BROOKE GLADSTONE: We're back with On the Media. I'm Brooke Gladstone.
BOB GARFIELD: And I'm Bob Garfield. Historians will note: November first, 2001 - a day that will live in infamy. Not for the public, really. Just for historians. On that day George W. Bush signed executive order 13233, effectively bypassing the presidential record acts of 1978 and denying scholarly access to 68,000 pages of the Ronald Reagan archive. The order says that a document can be withheld from the historical record if it is a violation of confidentiality. Who gets to make that judgment? Any of the following parties: the president in question, the president's vice president, the current president and any family member that the former president designates in the event of his death or incapacity. Earlier this week On the Media's Mike Pesca attended a conference at New York University where historians and archivists discussed the effect of the Bush executive order.
MIKE PESCA: Bush's order wasn't the kind of action that will get the public to take to the streets, but it was enough for historians to take to the op-ed pages. In the New York Times historian Richard Reeves said that with the stroke of a pen President Bush has stabbed history in the back and blocked Americans' right to know how presidents have made decisions. But before we discuss how the law affects history, it's instructive to consider how history affected the law. For 22 years John Brademas served South Bend, Indiana as a Democrat in the U.S. Congress.
JOHN BRADEMAS: Well in 1978 we were following up the Presidential Recordings and Materials Preservation Act which was a response to the arrangement by President Ford, newly installed in the White House, to turn over to Richard Nixon all the papers and tape recordings of his administration and make a bonfire of them.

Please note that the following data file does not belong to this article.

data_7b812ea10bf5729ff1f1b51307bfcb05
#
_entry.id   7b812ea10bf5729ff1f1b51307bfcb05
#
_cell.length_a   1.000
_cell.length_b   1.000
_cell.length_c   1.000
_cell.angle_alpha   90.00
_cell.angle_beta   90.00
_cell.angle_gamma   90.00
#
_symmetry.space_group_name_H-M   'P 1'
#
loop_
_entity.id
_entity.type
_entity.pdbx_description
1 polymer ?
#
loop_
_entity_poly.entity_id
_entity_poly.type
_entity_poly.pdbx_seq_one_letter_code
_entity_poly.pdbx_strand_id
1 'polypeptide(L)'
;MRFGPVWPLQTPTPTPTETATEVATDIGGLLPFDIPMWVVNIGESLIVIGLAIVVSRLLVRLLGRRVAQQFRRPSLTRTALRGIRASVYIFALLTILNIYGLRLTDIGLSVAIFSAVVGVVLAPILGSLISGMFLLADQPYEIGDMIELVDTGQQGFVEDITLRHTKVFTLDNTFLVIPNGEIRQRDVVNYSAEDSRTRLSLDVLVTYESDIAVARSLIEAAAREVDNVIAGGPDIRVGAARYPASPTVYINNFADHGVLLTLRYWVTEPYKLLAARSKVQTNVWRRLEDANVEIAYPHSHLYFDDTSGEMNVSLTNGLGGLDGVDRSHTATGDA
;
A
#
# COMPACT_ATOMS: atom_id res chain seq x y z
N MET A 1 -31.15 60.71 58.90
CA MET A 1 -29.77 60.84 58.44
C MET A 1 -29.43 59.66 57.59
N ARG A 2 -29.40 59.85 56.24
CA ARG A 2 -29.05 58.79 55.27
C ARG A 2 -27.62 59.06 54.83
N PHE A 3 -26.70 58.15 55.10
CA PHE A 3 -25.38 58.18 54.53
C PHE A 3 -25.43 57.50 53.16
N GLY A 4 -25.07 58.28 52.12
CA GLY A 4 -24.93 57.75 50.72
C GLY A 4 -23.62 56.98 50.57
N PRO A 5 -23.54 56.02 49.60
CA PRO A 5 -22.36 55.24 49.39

MIKE PESCA: As chairman of the subcommittee on Printing of House Administration which he calls the most inconsequential subcommittee in the U.S. House of Representatives, Brademas was instrumental in creating the Presidential Records Act. He blocked ex-president Nixon's plan in 1974 to destroy files including the famous audio recordings of the Oval Office. Washington lawyer and former Nixon counsel Leonard Garment says that Nixon wound up being embarrassed by the tapes not only for what was said but how it was said.
LEONARD GARMENT: Private conversations are very, very different from public statements full of unpleasant, nasty jokes-- unpleasant language, epithets--racial humor - I mean it, it-- a lot of the debate in the upper reaches of political activity could be monstrously embarrassing [LAUGHS] if made known.
MIKE PESCA: As Garment sees it, the quality of advice that the president gets will be jeopardized if all his advisors sense that their characters in future textbooks and dramatizations--
LEONARD GARMENT: I mean if, if everyone involved in the governmency or around the president are on a constant virtual reality West Wing television show and whatever they say is known or can be made known, there's bound to be a completely false performance! People really can't ventilate their views, and it would be-- a joke!